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From the Mallorcan seaside town of Colònia de Sant Jordi, the island was a dark, diffuse shape on the horizon. As the ferry drew closer, I found myself scanning the landscape — a rugged land mass speckled with green — for signs of tourist life: hotels, blocks of flats, marinas. There was nothing to be seen until we rounded the corner into a sheltered bay where a few boats were moored in a tiny harbour, a pretty collection of whitewashed houses that is the island’s only settlement. A few battered four-wheel drives, the island’s only vehicles, came and went. There was a big pine tree, two rusty cannons and a single yapping dog.
Mallorca, Menorca, Ibiza, Formentera— these are the Balearic Islands most of us know about. But there happens to be another: Cabrera, smallest and least-visited of all the inhabited Islas Baleares, lying 10 nautical miles off the southern coast of Mallorca. This year Cabrera celebrates a quarter of a century since it was declared a terrestrial-maritime national park (one of 15 in Spain), affording protection to 10,020 hectares of land and sea that the 20th century has left virtually unaltered.
From the harbour, I walked the 15 minutes to my lodgings, my gaze fixed on the sparkling waters of the bay. Until recently there was only one way of staying on Cabrera, and that was to stay off it. Yachts are permitted to drop anchor in two areas of open water within the bounds of the national park, and can stay for between two nights and a week (depending on the season, for a fee, and subject to permission from the Balearic port authority).
But now there’s another option: a small hostel, opened in 2014 and still patronised mainly by Mallorcans, that allows guests to stay for a maximum of two nights. Housed in a converted military building with beams and clay roof tiles, the Albergue de Cabrera is basic bordering on monastic. But its dozen all-white double rooms have en-suite bathrooms, there are self-catering facilities and, best of all, the hostel stands within a few paces of a sublime little beach. In any case, to wake up in the midst of Cabrera’s pristine natural surroundings is, you might argue, a luxury greater than the five-star sort.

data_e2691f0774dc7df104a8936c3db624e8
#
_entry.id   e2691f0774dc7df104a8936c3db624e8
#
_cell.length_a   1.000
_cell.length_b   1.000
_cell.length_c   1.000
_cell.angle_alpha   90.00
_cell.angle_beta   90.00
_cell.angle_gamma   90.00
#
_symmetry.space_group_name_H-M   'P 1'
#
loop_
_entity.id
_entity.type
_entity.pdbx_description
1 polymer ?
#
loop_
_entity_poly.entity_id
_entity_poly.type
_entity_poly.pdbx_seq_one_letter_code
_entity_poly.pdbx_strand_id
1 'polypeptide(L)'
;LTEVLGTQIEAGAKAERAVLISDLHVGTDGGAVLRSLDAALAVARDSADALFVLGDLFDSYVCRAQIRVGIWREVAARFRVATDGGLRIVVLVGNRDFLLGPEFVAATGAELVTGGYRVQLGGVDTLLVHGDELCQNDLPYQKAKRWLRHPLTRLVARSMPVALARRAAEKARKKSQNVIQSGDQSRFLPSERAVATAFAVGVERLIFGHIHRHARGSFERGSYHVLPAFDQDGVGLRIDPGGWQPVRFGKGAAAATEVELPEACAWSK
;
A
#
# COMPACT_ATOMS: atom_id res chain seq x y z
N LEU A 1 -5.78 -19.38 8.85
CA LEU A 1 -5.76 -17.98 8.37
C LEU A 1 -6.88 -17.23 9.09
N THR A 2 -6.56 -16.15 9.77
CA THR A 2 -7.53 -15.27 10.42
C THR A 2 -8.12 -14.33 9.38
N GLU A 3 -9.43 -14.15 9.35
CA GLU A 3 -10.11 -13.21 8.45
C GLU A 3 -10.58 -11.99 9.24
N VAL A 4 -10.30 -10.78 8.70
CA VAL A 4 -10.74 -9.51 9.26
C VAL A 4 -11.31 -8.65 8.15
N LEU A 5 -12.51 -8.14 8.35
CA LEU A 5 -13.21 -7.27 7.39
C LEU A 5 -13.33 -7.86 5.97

There is no traffic, no tourist presence to speak of, and no litter bins (visitors have to take all their rubbish away). Conservation is a serious matter, and national park rules are strictly enforced. Signs everywhere sternly remind you not to leave the designated paths, not to pick plants or have picnics, and to avoid making noise (a tough call in noise-addicted Spain). There can’t be many islands in the world so close to a global tourist hub (Mallorca) where the buildings can be counted on the fingers of two hands, where the population holds steady at 20 and anything that might alter its immaculate state of conservation is categorically outlawed.
Although much of the national park is off-limits to both people and boats, I found there was plenty to do. On my first day, under a dazzling midday sun, I trudged up to the castle above the harbour — a medieval fortress with a twisty Gothic staircase and a Spanish flag fluttering on the tower. From the battlements there were views north towards Mallorca and the heat-misted shapes of the Sierra Tramuntana.